Investors are expecting that the Fed will increase interest rates by 75 basis points at its meeting on June 15, as concerns grow that central banks would be unable to control consumer prices without triggering a recession.
Losses in the broader market were sharp, with the S&P 500 losing more than 21% year-to-date (YTD), wiping out more than $8 trillion in market value this year alone.
Crypto isn’t faring much better
Similarly, cryptocurrencies continued to fall further, with Bitcoin falling below $21,000, a drop of more than 30% in just one week, indicating that investors are selling their most speculative holdings.
There appears to be some correlation between the cryptocurrency market and the stock market, as Bitcoin appears to have tracked the performance of the Nasdaq and S&P 500 indices over the last 30 days. Nonetheless, the Fed meeting will almost certainly determine the direction of this trend and its potential decoupling.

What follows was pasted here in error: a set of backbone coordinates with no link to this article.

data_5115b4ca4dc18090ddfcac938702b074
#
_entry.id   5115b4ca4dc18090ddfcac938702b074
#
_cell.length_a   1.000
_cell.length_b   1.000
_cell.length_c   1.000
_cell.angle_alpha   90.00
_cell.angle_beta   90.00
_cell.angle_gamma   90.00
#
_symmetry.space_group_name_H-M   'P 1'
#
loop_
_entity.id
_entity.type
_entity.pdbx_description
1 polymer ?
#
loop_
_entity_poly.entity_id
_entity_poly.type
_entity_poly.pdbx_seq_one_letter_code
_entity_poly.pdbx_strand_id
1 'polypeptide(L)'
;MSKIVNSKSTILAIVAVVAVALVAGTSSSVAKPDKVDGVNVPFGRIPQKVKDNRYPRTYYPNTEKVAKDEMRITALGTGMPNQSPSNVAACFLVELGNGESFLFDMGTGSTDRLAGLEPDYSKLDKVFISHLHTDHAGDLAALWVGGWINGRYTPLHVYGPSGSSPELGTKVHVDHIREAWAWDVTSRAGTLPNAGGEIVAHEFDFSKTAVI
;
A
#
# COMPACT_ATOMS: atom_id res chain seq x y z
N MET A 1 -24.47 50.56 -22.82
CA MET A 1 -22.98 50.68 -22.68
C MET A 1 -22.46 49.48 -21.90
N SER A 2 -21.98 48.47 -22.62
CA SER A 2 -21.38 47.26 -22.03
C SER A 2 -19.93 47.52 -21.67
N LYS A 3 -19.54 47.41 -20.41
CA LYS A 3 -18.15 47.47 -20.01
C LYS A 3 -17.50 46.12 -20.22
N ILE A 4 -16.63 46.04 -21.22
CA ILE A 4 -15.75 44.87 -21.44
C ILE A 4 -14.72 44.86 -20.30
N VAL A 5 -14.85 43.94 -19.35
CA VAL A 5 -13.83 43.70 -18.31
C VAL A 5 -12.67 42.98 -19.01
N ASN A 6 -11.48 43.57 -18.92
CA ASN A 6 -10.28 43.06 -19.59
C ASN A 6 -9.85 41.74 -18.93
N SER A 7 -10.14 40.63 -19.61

What happens next for markets?
Some indicators, such as the Cboe Volatility Index, also known as the VIX, may alert market participants if more pain is on the way. The VIX is commonly regarded as a ‘fear gauge,’ measuring market volatility as expressed by option prices.
The VIX reached 85 levels during the Covid downturn, compared to 37 levels on average during market bottoms. During the market sell-off on Monday, June 13, the VIX reached 35.05. According to Cboe data, the volume of put options reached 2.03 million on Monday, the highest level since February 2020.
In comparison, the American Association of Individual Investors sentiment survey indicates that investor sentiment is gradually declining, which might exacerbate market turmoil if retail investors begin to exit the market.
When a stock appears oversold, it is likely that others will begin to invest in it. However, deciding when to enter a bear market may be one of the most difficult decisions an investor must make.